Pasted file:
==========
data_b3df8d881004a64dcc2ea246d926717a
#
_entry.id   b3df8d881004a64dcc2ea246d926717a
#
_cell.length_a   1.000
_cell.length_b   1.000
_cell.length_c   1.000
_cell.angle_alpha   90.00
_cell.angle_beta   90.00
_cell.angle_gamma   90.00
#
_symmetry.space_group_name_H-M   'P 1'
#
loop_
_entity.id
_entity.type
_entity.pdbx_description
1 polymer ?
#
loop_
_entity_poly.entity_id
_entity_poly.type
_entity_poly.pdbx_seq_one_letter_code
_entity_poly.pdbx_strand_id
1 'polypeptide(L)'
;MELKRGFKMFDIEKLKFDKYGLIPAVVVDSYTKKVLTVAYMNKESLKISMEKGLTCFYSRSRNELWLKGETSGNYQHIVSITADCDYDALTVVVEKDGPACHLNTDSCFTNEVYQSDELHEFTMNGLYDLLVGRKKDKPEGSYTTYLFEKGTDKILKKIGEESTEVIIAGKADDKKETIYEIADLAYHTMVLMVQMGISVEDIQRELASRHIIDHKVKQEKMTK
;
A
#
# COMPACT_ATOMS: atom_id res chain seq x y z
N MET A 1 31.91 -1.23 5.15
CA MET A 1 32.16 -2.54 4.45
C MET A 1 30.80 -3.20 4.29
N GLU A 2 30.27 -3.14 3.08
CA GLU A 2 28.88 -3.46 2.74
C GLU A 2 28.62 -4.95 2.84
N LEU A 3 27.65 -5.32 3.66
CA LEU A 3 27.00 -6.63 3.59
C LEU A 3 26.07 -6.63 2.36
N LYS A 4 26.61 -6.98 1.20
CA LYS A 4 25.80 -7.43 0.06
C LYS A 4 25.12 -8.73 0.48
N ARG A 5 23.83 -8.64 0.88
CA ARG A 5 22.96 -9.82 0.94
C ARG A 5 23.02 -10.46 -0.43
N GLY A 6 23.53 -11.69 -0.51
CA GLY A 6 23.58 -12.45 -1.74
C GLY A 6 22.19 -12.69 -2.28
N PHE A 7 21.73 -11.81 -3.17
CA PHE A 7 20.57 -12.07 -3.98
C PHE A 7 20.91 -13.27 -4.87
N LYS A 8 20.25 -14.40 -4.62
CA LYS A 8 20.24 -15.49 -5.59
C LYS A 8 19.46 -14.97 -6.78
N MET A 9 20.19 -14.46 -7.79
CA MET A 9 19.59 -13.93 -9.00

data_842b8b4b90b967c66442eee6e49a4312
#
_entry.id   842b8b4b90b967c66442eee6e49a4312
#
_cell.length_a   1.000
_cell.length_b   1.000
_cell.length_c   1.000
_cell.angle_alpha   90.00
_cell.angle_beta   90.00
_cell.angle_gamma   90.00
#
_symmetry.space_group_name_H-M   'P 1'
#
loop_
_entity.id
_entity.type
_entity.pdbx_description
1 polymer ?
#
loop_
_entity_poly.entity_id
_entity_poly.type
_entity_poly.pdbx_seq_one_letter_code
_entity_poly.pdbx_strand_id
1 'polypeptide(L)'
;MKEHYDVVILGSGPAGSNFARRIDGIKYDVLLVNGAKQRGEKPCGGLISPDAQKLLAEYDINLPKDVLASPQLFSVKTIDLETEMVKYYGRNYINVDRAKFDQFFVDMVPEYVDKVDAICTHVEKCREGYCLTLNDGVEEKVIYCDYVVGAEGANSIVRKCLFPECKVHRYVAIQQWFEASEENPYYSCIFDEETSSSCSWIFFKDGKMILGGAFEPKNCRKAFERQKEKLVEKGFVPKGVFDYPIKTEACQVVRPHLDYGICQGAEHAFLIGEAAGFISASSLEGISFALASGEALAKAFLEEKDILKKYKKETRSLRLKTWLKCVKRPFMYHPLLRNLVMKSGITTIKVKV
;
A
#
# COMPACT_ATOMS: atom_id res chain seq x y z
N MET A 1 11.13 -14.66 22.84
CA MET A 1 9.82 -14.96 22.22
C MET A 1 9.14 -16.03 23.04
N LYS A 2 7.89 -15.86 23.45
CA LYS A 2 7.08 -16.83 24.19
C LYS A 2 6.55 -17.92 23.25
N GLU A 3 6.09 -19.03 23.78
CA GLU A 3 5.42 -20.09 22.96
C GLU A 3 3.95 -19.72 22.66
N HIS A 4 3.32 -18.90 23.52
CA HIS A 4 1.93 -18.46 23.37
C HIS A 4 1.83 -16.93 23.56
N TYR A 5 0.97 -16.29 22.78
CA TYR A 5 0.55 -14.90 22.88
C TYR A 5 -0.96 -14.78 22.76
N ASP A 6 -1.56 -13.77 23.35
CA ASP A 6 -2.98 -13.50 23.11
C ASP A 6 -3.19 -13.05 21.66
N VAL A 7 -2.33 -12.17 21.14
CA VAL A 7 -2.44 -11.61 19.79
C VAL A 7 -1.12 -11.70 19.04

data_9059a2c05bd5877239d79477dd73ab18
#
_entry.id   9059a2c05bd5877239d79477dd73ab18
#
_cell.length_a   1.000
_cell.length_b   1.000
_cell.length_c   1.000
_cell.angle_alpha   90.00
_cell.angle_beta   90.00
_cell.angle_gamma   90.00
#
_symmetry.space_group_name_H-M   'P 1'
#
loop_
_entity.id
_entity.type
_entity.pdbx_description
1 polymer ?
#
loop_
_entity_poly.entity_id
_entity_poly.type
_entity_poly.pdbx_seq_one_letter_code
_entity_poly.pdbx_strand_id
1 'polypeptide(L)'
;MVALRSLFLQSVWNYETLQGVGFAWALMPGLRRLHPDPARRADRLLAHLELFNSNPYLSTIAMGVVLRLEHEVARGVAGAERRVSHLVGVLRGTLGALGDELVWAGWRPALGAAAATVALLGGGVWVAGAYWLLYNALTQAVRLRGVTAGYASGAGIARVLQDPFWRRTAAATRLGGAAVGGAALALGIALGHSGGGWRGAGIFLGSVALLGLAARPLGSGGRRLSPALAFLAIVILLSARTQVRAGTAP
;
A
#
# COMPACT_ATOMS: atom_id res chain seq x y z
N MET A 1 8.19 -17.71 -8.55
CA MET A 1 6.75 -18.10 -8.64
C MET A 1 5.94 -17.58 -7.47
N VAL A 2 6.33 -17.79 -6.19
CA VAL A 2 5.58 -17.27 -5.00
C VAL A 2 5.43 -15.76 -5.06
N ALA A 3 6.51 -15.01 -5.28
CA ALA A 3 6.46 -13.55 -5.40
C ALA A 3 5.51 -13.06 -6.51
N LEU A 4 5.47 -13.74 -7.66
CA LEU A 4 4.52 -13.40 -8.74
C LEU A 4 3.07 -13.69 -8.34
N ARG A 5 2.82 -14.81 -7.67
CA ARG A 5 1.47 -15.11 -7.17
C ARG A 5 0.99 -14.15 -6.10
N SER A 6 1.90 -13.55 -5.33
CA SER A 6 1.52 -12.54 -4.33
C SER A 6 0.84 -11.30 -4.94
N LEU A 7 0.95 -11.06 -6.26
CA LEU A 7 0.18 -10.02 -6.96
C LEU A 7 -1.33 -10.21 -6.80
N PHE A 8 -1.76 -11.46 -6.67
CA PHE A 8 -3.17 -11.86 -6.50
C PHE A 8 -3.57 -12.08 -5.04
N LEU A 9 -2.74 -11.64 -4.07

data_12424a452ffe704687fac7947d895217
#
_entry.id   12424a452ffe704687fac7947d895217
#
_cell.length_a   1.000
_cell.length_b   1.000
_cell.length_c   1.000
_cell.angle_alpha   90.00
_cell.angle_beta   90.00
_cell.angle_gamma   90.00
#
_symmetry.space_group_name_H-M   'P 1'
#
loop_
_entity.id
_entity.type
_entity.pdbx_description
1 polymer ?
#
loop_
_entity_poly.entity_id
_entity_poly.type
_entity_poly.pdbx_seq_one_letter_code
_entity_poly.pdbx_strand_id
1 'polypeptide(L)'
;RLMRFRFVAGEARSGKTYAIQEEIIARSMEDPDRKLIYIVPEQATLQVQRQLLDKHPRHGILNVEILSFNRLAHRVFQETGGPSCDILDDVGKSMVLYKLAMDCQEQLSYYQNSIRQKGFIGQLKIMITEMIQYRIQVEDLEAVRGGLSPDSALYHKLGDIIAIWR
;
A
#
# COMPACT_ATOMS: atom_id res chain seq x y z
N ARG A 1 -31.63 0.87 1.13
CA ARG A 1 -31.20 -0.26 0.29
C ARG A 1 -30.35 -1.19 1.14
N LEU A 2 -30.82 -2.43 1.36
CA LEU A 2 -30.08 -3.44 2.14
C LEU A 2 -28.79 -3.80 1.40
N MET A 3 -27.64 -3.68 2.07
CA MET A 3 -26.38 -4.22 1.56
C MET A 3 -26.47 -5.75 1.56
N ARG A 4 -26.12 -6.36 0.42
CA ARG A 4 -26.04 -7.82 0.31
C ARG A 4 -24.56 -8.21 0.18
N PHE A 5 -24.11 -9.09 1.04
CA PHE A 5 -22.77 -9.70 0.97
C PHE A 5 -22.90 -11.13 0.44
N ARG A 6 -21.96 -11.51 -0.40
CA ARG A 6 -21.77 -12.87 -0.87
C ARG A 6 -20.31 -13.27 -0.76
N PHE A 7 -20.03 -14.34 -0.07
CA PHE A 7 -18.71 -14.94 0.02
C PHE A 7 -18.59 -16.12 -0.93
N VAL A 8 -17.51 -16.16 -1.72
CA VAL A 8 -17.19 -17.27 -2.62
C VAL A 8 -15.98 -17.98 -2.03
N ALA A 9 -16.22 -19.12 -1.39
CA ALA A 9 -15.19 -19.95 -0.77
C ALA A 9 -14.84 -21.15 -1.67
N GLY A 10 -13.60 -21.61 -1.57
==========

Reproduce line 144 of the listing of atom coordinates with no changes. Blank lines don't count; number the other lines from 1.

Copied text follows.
N ALA A 3 6.51 -15.01 -5.28